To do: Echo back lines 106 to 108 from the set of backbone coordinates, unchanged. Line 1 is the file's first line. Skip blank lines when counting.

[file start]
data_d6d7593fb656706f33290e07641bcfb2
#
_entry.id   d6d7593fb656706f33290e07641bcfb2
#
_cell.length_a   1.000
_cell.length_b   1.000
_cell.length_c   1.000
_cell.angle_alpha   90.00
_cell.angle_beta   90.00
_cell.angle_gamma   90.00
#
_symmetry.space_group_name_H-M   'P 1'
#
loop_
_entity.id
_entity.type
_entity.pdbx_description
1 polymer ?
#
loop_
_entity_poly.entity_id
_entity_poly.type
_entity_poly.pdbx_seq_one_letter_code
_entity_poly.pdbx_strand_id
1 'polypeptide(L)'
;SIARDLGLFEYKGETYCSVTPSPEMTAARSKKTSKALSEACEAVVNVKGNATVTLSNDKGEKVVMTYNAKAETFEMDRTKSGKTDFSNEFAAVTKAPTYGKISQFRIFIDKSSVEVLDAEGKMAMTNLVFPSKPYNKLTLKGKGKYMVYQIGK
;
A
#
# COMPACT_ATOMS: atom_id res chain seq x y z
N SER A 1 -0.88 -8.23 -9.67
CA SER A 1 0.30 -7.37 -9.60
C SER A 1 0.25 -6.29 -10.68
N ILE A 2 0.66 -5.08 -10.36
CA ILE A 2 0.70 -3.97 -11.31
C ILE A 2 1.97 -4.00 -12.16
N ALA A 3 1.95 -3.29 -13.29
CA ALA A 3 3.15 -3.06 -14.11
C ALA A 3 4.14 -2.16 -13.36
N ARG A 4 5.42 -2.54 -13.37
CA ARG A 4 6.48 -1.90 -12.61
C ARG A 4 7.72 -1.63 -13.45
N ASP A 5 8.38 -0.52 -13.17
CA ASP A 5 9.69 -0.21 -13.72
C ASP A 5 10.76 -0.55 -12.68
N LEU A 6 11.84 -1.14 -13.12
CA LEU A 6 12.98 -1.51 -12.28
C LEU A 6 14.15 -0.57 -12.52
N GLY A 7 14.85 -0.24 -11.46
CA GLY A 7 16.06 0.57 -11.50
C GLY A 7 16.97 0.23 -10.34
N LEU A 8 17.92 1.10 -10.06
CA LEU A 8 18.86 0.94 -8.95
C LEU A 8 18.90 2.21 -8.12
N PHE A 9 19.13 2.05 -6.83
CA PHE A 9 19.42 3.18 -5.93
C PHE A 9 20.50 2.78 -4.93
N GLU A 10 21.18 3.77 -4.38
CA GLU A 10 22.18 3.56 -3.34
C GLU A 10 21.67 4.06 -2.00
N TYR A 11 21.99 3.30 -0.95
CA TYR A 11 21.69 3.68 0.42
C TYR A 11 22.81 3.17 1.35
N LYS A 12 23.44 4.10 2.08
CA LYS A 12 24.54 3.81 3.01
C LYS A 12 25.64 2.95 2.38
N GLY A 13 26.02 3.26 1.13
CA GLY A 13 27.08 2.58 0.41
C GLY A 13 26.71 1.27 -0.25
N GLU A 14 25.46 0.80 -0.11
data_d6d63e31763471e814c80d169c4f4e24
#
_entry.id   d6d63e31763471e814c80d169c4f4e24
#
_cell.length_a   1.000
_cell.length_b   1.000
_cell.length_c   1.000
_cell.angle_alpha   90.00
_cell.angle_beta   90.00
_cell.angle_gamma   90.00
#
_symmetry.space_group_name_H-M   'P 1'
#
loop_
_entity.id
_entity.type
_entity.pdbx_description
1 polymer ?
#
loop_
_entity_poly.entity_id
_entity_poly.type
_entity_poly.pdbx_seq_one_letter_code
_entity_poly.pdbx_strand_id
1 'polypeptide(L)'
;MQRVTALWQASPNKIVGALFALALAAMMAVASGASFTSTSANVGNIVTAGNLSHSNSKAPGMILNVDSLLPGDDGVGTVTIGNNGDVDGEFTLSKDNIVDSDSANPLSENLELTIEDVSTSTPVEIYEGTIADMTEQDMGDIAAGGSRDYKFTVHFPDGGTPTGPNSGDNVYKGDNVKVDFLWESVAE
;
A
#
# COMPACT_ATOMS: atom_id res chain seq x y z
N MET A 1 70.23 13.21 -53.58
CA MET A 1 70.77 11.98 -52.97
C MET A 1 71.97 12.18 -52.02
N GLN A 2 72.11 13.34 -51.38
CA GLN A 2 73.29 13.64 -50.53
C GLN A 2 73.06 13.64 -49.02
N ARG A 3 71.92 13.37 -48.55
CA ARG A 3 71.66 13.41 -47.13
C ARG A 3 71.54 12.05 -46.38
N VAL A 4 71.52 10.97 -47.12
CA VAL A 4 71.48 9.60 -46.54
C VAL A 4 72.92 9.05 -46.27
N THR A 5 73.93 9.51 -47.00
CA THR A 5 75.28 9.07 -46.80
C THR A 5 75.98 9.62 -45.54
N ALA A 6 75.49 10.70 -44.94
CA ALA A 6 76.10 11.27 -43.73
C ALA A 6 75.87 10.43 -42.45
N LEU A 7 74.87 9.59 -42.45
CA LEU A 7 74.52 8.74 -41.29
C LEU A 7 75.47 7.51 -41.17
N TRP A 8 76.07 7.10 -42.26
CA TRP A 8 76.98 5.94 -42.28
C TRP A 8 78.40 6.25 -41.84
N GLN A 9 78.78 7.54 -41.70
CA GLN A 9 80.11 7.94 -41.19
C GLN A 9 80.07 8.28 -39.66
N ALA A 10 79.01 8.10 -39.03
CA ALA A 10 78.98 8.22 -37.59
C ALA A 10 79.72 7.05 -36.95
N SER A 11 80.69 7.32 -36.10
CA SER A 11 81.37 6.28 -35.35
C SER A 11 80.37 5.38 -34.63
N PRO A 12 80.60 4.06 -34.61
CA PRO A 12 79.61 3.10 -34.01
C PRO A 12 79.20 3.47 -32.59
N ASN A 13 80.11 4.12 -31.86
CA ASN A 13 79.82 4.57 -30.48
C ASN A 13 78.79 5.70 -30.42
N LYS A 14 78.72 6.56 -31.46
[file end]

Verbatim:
C GLN A 2 73.06 13.64 -49.02
N ARG A 3 71.92 13.37 -48.55
CA ARG A 3 71.66 13.41 -47.13